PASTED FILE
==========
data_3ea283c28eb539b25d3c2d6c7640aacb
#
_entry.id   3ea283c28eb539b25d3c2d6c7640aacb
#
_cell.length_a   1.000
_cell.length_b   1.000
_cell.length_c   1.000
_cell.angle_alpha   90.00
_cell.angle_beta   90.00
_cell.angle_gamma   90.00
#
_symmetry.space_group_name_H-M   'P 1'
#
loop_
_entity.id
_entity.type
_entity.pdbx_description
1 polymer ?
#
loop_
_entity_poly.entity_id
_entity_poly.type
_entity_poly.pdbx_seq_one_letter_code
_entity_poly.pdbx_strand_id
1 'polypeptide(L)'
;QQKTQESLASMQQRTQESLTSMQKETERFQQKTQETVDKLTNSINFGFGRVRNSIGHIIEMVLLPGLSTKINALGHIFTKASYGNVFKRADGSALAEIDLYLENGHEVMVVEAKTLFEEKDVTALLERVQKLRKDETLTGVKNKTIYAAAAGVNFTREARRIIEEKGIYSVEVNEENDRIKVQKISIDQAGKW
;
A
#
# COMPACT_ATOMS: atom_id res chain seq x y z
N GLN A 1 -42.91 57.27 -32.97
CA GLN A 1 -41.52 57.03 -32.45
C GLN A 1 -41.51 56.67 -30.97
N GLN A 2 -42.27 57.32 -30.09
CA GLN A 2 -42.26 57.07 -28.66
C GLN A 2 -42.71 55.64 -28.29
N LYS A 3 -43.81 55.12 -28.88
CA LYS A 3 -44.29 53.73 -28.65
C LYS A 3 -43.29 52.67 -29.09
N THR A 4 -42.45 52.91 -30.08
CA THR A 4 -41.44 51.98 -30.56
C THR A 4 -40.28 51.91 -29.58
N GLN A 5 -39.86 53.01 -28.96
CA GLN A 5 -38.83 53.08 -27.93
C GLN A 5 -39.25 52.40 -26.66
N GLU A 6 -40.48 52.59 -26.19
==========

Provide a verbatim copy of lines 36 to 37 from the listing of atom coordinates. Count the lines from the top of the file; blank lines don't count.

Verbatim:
C GLN A 2 -42.71 55.64 -28.29
N LYS A 3 -43.81 55.12 -28.88